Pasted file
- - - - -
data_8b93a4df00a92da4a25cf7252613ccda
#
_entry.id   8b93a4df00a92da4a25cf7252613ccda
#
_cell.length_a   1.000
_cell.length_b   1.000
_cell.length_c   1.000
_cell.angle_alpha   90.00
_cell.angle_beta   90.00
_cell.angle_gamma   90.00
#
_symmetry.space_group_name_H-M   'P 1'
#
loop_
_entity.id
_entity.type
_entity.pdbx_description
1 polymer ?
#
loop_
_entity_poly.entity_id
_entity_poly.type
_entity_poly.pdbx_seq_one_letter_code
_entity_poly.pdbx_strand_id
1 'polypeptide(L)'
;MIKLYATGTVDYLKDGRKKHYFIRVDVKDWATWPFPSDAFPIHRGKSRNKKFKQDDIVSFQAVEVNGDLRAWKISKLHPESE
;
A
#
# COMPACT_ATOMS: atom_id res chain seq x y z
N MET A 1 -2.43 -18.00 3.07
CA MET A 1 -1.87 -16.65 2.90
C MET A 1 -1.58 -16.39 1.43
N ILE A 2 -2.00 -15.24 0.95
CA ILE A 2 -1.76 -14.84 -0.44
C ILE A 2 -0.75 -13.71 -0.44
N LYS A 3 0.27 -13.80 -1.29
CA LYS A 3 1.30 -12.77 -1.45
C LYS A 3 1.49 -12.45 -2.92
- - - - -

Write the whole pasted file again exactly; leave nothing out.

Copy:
data_8b93a4df00a92da4a25cf7252613ccda
#
_entry.id   8b93a4df00a92da4a25cf7252613ccda
#
_cell.length_a   1.000
_cell.length_b   1.000
_cell.length_c   1.000
_cell.angle_alpha   90.00
_cell.angle_beta   90.00
_cell.angle_gamma   90.00
#
_symmetry.space_group_name_H-M   'P 1'
#
loop_
_entity.id
_entity.type
_entity.pdbx_description
1 polymer ?
#
loop_
_entity_poly.entity_id
_entity_poly.type
_entity_poly.pdbx_seq_one_letter_code
_entity_poly.pdbx_strand_id
1 'polypeptide(L)'
;MIKLYATGTVDYLKDGRKKHYFIRVDVKDWATWPFPSDAFPIHRGKSRNKKFKQDDIVSFQAVEVNGDLRAWKISKLHPESE
;
A
#
# COMPACT_ATOMS: atom_id res chain seq x y z
N MET A 1 -2.43 -18.00 3.07
CA MET A 1 -1.87 -16.65 2.90
C MET A 1 -1.58 -16.39 1.43
N ILE A 2 -2.00 -15.24 0.95
CA ILE A 2 -1.76 -14.84 -0.44
C ILE A 2 -0.75 -13.71 -0.44
N LYS A 3 0.27 -13.80 -1.29
CA LYS A 3 1.30 -12.77 -1.45
C LYS A 3 1.49 -12.45 -2.92